The Tower Crane program has surpassed the goals originally envisioned. When you consider the population of working tower cranes in the U.S., there are approximately 3,000 CCO-certified tower crane operators registered.
Currently the recertification rate is about 70 percent, which is above industry standards and continues to remain positive. In 2008, New York City required CCO-certification for operator's Class "C" license, and recently has added the program as the basis for its Class "A" and "B," which tower crane operators fall under.
The upcoming November 2014 mandatory requirement by OSHA that all crane operators be certified will have an impact as well, and the anticipated last minute rush for operators to meet this deadline will see a marked increase similar to that seen in California in 2004-2005 when certification became mandatory.
The tower crane market was hit hard by the economic downturn. How do you characterize the market at this time? Has the market fully recovered?
This was the most dramatic downturn ever seen in this industry, which resulted in the failures of several major companies in the tower crane industry in the United States.
Companies saw their fleet utilization go from nearly 100 percent in 2007 to under 30 percent in 2009.
In addition to the reduction of utilization, rental rates dropped substantially as companies competed for the little work there was.
Currently the market has seen a slow return, and utilization has improved steadily over the past 12 months, but is still not near healthy levels.
Rental rates have stayed depressed and have not risen proportionately to the increase of utilization, and sales of new cranes are, for the most part, nonexistent with the glut of used cranes still on the market.
The West Coast of the United States is seeing a marked return as well as the Southeast, particularly Texas, which remained relatively active throughout the downturn. The Midwest and Northeast regions are still soft.
We believe that the market should continue an upward trend in 2013 as long as the economy continues to improve and does not fall back into a recession.
You are very active in NCCCO and with ASME B30 committees. What do you do for these groups and why are you involved in them?
As a company, Morrow is committed to a safe industry and using the expertise we have to improve safety nationwide by participating with organizations and governmental agencies dedicated to making the industry safer. Morrow has been a financial supporter of the program from the beginning, and we continue to support this organization.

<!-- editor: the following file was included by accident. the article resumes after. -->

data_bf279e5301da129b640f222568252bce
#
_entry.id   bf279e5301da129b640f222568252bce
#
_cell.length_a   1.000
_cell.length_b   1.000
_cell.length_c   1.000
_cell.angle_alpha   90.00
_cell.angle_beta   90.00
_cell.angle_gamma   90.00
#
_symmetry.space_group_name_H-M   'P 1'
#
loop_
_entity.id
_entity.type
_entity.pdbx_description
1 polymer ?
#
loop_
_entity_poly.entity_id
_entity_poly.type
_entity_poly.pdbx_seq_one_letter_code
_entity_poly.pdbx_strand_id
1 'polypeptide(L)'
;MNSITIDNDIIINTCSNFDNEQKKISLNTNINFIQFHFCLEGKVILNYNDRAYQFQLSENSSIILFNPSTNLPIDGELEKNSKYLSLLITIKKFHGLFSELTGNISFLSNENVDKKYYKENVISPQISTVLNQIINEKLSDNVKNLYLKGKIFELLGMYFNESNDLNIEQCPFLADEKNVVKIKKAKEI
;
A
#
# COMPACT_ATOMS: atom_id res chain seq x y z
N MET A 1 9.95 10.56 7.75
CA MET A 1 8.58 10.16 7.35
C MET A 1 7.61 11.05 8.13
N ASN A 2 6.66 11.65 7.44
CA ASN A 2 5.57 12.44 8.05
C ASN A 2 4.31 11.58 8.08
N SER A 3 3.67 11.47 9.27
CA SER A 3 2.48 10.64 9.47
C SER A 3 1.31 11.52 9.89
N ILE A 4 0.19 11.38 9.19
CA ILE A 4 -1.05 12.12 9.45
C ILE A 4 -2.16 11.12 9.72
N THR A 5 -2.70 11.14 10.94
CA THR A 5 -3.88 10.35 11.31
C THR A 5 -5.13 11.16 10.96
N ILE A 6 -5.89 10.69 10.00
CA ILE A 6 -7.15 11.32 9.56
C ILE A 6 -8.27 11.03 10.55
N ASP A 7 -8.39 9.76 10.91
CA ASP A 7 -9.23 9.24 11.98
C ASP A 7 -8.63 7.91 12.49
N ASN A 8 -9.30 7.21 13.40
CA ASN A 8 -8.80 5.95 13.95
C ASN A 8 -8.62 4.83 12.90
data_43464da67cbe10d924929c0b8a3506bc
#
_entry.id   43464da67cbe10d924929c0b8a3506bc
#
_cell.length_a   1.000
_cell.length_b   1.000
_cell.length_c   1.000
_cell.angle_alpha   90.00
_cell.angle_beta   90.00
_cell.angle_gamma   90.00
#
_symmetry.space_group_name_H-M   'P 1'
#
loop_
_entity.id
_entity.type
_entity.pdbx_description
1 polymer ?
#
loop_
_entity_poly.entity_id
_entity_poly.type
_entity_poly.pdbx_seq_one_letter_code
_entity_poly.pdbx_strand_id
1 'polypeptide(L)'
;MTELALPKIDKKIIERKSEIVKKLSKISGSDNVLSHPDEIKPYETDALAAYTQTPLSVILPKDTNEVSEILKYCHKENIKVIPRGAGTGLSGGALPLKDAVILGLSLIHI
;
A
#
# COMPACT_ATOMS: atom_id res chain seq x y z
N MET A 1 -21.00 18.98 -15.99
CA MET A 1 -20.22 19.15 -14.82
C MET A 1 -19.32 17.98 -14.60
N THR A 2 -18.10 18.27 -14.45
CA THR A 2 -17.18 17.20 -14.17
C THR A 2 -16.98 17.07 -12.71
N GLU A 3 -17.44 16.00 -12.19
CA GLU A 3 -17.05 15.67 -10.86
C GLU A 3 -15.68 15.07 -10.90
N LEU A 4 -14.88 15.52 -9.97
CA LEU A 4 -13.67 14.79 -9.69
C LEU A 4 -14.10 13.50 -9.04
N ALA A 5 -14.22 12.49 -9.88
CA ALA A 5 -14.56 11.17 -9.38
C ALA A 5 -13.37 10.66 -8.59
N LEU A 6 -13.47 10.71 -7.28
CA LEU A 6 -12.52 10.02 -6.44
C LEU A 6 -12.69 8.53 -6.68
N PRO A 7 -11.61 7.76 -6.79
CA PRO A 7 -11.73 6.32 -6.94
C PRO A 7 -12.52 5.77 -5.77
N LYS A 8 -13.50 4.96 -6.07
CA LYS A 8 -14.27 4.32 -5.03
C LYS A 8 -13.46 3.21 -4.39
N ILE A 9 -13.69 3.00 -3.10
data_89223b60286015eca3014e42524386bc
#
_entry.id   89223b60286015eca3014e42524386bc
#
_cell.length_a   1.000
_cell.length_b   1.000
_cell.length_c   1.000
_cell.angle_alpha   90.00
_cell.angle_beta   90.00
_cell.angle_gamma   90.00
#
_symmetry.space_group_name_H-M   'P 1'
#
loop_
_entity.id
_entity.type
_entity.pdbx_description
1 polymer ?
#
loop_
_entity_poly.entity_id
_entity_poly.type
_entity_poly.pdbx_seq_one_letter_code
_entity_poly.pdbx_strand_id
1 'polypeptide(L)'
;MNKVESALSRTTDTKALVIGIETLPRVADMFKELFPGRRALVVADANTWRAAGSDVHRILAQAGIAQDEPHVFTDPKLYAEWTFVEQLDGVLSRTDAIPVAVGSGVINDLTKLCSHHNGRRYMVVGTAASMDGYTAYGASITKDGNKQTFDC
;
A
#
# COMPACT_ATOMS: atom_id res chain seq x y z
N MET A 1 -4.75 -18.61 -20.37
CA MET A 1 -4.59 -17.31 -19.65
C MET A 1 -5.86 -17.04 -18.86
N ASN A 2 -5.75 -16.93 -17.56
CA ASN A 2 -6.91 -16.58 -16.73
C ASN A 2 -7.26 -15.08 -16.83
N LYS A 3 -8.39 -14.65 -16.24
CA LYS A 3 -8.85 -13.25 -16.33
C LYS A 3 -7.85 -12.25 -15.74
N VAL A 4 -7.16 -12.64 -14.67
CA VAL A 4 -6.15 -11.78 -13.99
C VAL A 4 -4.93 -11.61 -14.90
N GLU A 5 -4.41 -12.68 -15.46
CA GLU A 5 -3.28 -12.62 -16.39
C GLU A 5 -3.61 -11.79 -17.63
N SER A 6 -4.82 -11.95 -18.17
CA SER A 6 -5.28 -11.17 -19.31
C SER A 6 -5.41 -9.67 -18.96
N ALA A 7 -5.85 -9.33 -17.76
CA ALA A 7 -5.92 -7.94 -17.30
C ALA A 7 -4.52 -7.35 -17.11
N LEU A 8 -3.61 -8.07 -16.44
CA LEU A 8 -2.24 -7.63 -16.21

In 2003, I joined the NCCCO Tower Crane Task Force to develop the program, and currently I am a member of the Tower Crane Management Committee, which manages and continually updates the program. I am a past commissioner and currently sit on the board of directors for NCCCO.
I joined the ASME B30.3 Subcommittee for Tower Cranes in January 2000, and was appointed the chair of the committee in 2003. I was elected to the ASME main committee in 2005.
Both of these organizations are dedicated to creating a safer work environment, and I believe the ongoing commitment of experts and professionals in the industry dedicating their time voluntarily with the financial support of companies such as Morrow to enhance safety and increase awareness will leave the industry better than when we first walked into it.
What is it about the tower crane as a lifting machine that is interesting to you/intrigues you?
I find tower cranes just as fascinating today as I did when I started in this industry 32 years ago. The concept of the entire working parts of the crane at the top and the balancing act required to maintain stability intrigues me.
The ability to take a crane, erect it on a small footprint, and be able to climb by itself without another assist crane as high as the structure it is building, then climb itself back down is ingenious.
The changes in technology are also fascinating. Today the control systems are PLC controlled with variable frequency drives, and sensors instead of limit switches. I've been fortunate to see this technological progression over the years, and I'm sure more is in store in the future.
What do you like to do when you are not working or volunteering your time to tower crane safety?
I'm not sure anyone in the crane business is ever not working, but I do enjoy playing golf to relax. I also enjoy restoring old cars like the 1969 Ford Mustang I did with my two sons a few years back.
I recently took up cycling which is also a great stress reliever, and I am in the process of crossing off one of my bucket list items and taking flying lessons for my private pilot's license. I have wanted to fly planes since I was in my early teens and life just seemed to speed by.